Thursday, October 13, 2011

Culture Share: USA - The US through UK Eyes: What's in a Name? And Other Language Differences

This post is part of The Writer's International Culture Share, in which writers discuss their personal experience with world cultures: Laura Pepper Wu discusses her culture shock upon arriving in the USA.

The US through UK Eyes: What’s In a Name? And Other Language Differences.

by Laura Pepper Wu

I think the reason that I experienced so much culture shock on my arrival to the US was that I was totally, 100%, unprepared for it. I had lived in Asia for almost 4 years prior, so moving to the US seemed like it was going to be a breeze. I was expecting no language problems, a similar culture, and I felt that since I had seen so many US movies and TV shows that nothing could surprise me. How wrong I was!

The big, obvious differences were the easiest to grasp and get used to. Within a couple of weeks I no longer gasped at the size of the food portions or the oversized cars that rule the road in California. It took me a little longer to grasp the opening hours of the shops, to feel comfortable driving on the right hand side of the road, to remember that I could turn right on a red light, but perhaps only a month or two. It was the small, subtle differences that really got me. The ones that I couldn't even put my finger on until a visiting friend pointed them out, or until they would suddenly dawn on me months into my stay here. This is what I would like to talk about today.

When British people meet for the first time in any situation, be it at the park, at the pub or even at a party, we rarely, if ever, exchange names until it is absolutely necessary. You can talk to someone at the pub for hours until you ask for their name, usually when he or she is about to leave or you have to excuse yourself. Neighbors might say hello to each other every morning for years without ever knowing what to call each other. If you bump into someone on the street and talk for the first time it might be considered rather intrusive to ever ask for their name without having a good reason to know (for example exchanging phone numbers or to find out if you know people in common). And yet here in the US I am asked for my name on a daily basis. It's usually the first thing people ask when we meet; they extend their hand and say "Hi, I'm John" even before we have had a conversation.

The first time I was asked my name in Starbucks I was shocked that they were going to call out my name and everyone in the store would know who I was and what I had ordered. It just seemed so personal!

I also realized early on that it is important for Americans to be called by their full name and that shortening the name might be considered rude or disrespectful. For Brits it's the norm; David is always Dave, Benjamin is always Ben, Thomas is usually Tom. And the abbreviations don't stop there. We will often replace a name with honey, love, babe, chuck, duck, sweetie, mate - anything to avoid using the name which might be construed as aggressive or too direct. In my dealings with American friends I have found it to be quite the opposite. Emails and texts will often begin with Dear Laura, Hi Laura and so on, which I have slowly learned is not aggressive but is instead considered to be respectful. This took me a while to get used to - I have a string of nicknames that I am known by and nobody calls me Laura in England except for my mother (and only when she is angry!)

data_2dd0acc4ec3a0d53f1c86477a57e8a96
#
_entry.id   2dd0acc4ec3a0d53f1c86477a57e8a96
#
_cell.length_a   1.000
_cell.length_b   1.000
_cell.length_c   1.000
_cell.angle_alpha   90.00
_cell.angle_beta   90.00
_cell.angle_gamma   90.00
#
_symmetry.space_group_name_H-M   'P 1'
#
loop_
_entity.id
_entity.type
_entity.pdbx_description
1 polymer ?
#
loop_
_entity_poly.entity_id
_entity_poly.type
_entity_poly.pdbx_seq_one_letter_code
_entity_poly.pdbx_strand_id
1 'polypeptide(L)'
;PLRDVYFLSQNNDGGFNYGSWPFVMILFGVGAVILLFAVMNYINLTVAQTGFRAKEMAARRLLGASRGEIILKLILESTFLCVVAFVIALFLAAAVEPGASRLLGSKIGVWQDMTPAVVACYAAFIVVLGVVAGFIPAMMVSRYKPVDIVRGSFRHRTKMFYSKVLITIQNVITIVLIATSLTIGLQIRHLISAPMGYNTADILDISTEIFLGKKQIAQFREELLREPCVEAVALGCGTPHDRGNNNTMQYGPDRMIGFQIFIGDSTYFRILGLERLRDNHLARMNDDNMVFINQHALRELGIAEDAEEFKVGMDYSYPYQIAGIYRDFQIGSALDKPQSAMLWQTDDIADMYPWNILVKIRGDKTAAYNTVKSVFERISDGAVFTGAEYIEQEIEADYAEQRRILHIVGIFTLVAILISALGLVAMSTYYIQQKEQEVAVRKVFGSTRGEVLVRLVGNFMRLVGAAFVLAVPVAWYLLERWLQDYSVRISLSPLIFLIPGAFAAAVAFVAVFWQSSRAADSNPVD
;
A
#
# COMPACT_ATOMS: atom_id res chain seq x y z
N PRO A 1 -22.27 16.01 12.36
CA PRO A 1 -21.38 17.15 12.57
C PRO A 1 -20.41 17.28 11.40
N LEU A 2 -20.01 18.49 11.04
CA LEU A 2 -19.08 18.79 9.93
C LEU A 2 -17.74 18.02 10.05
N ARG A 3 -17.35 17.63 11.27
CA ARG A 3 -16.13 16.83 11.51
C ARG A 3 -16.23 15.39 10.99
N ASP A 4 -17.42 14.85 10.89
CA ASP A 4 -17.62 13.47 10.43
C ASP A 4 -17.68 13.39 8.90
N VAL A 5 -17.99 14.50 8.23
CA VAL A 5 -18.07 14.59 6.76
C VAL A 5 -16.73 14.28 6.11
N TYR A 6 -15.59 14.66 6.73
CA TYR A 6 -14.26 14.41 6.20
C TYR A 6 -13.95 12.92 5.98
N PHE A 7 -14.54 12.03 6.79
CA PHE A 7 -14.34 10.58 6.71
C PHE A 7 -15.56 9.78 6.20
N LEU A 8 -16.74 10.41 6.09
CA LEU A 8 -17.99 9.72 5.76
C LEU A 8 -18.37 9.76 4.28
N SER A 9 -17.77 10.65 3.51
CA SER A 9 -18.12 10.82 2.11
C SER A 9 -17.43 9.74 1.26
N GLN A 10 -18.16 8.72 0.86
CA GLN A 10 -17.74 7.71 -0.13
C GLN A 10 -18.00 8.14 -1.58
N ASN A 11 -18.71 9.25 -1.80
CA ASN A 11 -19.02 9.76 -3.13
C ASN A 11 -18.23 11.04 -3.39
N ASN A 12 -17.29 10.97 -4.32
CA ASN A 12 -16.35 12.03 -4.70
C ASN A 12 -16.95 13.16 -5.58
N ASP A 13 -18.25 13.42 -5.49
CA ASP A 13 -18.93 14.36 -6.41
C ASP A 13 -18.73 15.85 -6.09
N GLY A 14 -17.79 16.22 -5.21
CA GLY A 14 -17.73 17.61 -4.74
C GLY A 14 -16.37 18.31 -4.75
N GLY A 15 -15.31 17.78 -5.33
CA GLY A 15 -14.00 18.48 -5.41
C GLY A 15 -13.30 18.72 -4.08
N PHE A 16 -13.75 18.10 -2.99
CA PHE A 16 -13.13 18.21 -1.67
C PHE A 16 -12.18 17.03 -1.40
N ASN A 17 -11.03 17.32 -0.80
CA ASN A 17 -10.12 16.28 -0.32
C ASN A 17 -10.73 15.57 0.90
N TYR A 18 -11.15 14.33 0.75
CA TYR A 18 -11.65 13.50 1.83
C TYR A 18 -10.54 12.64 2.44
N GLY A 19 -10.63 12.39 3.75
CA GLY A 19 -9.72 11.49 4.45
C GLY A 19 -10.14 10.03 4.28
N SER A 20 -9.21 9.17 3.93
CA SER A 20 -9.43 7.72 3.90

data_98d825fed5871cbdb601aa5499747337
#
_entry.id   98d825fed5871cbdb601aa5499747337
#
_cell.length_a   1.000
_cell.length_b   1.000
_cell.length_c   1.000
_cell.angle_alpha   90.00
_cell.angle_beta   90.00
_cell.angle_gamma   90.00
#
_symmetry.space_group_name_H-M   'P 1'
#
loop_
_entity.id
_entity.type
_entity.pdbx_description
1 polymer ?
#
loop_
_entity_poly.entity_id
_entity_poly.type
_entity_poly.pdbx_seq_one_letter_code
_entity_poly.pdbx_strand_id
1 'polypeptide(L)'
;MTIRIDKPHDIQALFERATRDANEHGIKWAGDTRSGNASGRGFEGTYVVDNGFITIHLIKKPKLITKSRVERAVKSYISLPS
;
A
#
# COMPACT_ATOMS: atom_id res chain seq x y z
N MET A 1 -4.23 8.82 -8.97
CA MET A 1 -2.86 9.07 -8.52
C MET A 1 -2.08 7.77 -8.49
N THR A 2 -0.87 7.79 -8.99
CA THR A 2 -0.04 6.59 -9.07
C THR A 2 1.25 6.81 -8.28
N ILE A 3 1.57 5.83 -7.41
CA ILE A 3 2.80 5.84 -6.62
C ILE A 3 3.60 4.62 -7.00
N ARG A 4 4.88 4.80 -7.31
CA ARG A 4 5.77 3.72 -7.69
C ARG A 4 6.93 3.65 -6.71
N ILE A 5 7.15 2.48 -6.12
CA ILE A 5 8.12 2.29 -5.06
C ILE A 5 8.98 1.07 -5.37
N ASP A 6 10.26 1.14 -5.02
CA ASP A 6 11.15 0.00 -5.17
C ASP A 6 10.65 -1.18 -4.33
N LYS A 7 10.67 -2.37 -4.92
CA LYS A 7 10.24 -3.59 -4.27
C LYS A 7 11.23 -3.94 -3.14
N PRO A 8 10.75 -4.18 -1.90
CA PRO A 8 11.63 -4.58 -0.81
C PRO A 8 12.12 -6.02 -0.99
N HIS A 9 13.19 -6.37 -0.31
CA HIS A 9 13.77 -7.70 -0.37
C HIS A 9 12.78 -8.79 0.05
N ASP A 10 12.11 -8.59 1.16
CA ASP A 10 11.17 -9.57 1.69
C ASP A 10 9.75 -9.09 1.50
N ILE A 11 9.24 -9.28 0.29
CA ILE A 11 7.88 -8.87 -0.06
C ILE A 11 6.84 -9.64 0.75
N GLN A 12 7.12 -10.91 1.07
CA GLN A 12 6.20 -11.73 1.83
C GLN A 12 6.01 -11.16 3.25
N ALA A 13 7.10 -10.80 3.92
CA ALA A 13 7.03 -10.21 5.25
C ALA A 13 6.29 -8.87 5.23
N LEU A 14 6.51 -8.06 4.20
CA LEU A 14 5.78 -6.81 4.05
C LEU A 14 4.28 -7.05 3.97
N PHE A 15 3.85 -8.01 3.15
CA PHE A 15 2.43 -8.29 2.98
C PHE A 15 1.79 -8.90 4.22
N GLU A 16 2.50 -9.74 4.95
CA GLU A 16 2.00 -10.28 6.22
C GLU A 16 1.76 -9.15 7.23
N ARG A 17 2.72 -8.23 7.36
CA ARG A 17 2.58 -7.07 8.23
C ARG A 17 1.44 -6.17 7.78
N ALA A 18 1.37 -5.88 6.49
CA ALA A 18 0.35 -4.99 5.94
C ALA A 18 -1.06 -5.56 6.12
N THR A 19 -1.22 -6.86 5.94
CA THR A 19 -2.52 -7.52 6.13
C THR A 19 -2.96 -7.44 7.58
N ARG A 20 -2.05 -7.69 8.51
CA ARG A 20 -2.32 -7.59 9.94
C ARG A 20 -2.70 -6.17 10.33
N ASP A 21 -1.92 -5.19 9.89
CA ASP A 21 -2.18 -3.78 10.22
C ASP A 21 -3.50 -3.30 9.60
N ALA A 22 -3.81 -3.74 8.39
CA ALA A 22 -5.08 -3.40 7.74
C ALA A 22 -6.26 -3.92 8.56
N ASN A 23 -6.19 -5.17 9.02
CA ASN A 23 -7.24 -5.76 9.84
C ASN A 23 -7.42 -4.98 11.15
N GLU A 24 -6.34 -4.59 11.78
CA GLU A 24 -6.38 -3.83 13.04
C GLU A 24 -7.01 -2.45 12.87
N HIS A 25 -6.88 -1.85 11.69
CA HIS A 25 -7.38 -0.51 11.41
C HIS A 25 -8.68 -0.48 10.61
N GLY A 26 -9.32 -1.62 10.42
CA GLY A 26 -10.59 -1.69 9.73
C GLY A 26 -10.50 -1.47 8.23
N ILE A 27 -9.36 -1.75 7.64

Moving on from names, but remaining on the topic of the use of language, another subtle culture difference that I notice is the usage of the words sorry and thank you. Observe a transaction with a Brit over the counter and the Brit might say thank you several times; once when handing over the item to the cashier, once when receiving change, once when receiving the item back, and perhaps once again just for good measure. Here in the US I noticed that one thank you is sufficient, if it is said at all. Sorry is again used sparingly compared to the Brits; we are more likely to apologize to others for every small inconvenience that we cause which I have been told appears as passive or weak to an American.

When we talk about the difference between American English and British English, the emphasis is often on vocabulary. We say porridge, you say oatmeal; we say cotton bud, you say q-tip and so on. But the differences extend much further than that, to grammar as well. Brits ask questions differently using a lot more of the present perfect tense: “Have you had a nice day?” versus “Did you have a nice day?”. “Have you been dieting?” versus “Are you on a diet?”. I’ve certainly sub-consciously used the present perfect less since moving to the US; many of my friends and family in California speak English as a second language and would certainly have difficulty understanding what I was saying if I spoke English how I did 5 years ago.

To anyone making the transatlantic move, or to those in business who might deal with clients or colleagues from “across the pond”, I think it’s important for us to realise that just because we speak a similar language, we are two different cultures with two very different ways of thinking and interacting. This is something that has surprised me and continues to surprise me everyday and is worth keeping in mind.

How about you: have you ever had culture shock in a land that you thought you should be familiar with?

Born and raised in England, Laura Pepper Wu set off to Japan for a post-college adventure 5 years ago and hasn't quite made it back yet! She and her husband now live in sunny California where she writes to her heart's content and runs the site a community for writers of all levels to find the perfect critique partner.